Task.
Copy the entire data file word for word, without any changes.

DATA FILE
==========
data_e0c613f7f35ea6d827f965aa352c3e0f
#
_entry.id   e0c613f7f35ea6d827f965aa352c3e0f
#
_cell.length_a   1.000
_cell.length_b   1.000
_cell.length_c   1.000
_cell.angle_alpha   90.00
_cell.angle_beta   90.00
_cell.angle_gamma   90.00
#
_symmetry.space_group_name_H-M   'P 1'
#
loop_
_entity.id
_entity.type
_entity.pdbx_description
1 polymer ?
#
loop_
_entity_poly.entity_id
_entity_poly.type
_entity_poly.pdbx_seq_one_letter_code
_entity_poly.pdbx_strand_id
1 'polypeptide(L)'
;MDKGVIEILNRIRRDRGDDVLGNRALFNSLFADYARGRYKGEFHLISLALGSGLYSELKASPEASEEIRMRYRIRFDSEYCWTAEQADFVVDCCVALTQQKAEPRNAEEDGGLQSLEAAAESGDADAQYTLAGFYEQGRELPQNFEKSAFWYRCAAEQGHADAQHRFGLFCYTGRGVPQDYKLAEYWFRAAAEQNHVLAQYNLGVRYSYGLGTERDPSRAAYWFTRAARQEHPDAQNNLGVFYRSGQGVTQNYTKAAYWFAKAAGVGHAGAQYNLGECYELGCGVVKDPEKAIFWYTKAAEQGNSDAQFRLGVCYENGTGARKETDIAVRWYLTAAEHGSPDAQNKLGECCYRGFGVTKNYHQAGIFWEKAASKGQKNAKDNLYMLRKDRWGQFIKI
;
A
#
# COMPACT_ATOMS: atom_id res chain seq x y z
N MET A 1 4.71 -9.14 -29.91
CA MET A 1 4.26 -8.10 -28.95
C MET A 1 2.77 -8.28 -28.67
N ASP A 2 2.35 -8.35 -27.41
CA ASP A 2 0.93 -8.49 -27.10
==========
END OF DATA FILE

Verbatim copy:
data_e0c613f7f35ea6d827f965aa352c3e0f
#
_entry.id   e0c613f7f35ea6d827f965aa352c3e0f
#
_cell.length_a   1.000
_cell.length_b   1.000
_cell.length_c   1.000
_cell.angle_alpha   90.00
_cell.angle_beta   90.00
_cell.angle_gamma   90.00
#
_symmetry.space_group_name_H-M   'P 1'
#
loop_
_entity.id
_entity.type
_entity.pdbx_description
1 polymer ?
#
loop_
_entity_poly.entity_id
_entity_poly.type
_entity_poly.pdbx_seq_one_letter_code
_entity_poly.pdbx_strand_id
1 'polypeptide(L)'
;MDKGVIEILNRIRRDRGDDVLGNRALFNSLFADYARGRYKGEFHLISLALGSGLYSELKASPEASEEIRMRYRIRFDSEYCWTAEQADFVVDCCVALTQQKAEPRNAEEDGGLQSLEAAAESGDADAQYTLAGFYEQGRELPQNFEKSAFWYRCAAEQGHADAQHRFGLFCYTGRGVPQDYKLAEYWFRAAAEQNHVLAQYNLGVRYSYGLGTERDPSRAAYWFTRAARQEHPDAQNNLGVFYRSGQGVTQNYTKAAYWFAKAAGVGHAGAQYNLGECYELGCGVVKDPEKAIFWYTKAAEQGNSDAQFRLGVCYENGTGARKETDIAVRWYLTAAEHGSPDAQNKLGECCYRGFGVTKNYHQAGIFWEKAASKGQKNAKDNLYMLRKDRWGQFIKI
;
A
#
# COMPACT_ATOMS: atom_id res chain seq x y z
N MET A 1 4.71 -9.14 -29.91
CA MET A 1 4.26 -8.10 -28.95
C MET A 1 2.77 -8.28 -28.67
N ASP A 2 2.35 -8.35 -27.41
CA ASP A 2 0.93 -8.49 -27.10